The post is part of the Baby Expenses Series. See the entire series here.
See all RESP posts here.
RESP – Registered Education Savings Plan.
RESP is a type of investment account in which all income and growth are tax sheltered until the time of withdrawal and there are government grants which equal 20% of the contributions.
One bit of advice is not to worry about contributing to an resp right away unless you are on solid financial ground. Make sure your own finances are secure before you start saving for a future uncertain cost. I’ve found that opening an account does allow relatives (read grandparents) a great avenue for gifts so that’s one reason not to wait too long.
You have up to 18 grant contribution years starting in the year where your child is born or 1998 whichever is later. The last year you can get a grant is the year when they turn 17. Each of those years, the child accrues $2500 of eligible “contribution room” which means they will receive the 20% CESG grant. In any given year, they can get a maximum grant of $1000. For example if a child is born in 2007 and the parents start the resp in 2008, they can contribute $5000 right away and get $1000 in grants. Lower income families are eligible for more grants as well.
When the money is withdrawn by the student, the original contributions are tax free (since they were already taxed) and the growth and income portion is taxed in the hands of the student. If the child does not go to school then the subscriber of the account can collapse the account and get the original contributions returned tax free and the growth and income portion will be taxed at their marginal tax rate + 20%. In that case the grants will be returned to the government. One thing to keep in mind is that the resp doesn’t have to be collapsed until the 26th year so even if you know the kid isn’t going to school you can delay the collapse and hopefully time it with retirement which would really cut down the tax bill.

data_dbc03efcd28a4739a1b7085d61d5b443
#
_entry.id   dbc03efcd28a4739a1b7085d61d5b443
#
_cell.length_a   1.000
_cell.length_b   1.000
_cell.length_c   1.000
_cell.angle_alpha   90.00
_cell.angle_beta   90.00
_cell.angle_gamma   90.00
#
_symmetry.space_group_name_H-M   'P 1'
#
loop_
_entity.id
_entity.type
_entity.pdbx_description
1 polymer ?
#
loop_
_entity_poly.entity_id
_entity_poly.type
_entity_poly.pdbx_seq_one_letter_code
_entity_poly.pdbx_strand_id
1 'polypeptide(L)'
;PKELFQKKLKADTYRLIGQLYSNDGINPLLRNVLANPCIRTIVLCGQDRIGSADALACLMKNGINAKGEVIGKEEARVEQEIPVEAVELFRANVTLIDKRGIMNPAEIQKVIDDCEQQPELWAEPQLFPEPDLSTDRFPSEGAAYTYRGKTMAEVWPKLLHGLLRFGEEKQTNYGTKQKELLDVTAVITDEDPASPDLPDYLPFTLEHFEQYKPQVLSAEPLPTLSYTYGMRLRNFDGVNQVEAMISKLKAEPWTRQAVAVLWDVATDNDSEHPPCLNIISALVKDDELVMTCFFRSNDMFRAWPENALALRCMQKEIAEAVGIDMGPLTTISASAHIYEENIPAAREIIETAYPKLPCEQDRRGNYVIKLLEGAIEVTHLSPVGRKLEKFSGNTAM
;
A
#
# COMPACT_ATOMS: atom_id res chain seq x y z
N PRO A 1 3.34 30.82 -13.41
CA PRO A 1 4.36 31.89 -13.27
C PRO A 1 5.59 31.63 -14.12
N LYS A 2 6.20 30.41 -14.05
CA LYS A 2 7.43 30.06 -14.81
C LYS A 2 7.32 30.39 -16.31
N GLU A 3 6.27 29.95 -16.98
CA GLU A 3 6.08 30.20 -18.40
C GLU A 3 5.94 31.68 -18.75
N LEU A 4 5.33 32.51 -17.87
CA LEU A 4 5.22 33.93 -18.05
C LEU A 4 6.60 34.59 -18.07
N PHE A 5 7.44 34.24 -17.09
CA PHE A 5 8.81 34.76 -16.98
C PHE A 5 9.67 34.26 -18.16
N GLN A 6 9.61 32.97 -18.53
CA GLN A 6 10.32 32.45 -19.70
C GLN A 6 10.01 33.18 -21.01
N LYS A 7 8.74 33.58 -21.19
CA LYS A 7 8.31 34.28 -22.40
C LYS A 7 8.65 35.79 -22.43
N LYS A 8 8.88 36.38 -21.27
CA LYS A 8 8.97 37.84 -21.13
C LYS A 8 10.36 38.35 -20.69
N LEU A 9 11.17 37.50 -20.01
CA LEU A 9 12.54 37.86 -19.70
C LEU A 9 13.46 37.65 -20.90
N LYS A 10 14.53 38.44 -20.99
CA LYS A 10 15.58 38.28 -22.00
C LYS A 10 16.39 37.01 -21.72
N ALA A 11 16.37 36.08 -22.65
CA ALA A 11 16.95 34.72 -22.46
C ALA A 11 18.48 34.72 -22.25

I think these plans are a great way to save for your child’s education because of the government grants as well as the fact that no taxes will be paid on the account until withdrawal – and even then the growth portion of the account will be taxed in the hands of the student, not the subscriber. There is the risk that the child will not go to school which would be a problem because of the taxes involved. However I’d say that one way to look at it is to think about how much money you will get back from the resp if the child goes to school (zero) and how much you’ll get back if they don’t go to school – not as much as if you had just invested it outside the resp but it’s still a lot more than zero.
You can set these accounts up at pretty much any bank although I think the discount brokerages are the best place for these since they give you easier access to low cost index funds. TD e-funds are the best choice for these accounts.
I would suggest having a high component of equity in the beginning (I have 100%) and then gradually switch to be more conservative over the years. I would think by the time the child is about 14, the account should be mostly money market or short term bonds.
Warning – Don’t buy into group pooled plans since they are not a very good deal. If you are already in one then don’t worry about it, it’s not worth changing.
Want to learn more about RESPs? Buy The Book:
The RESP Book: The Simple Guide to Registered Education Savings Plans
Everything you need to know about RESPs.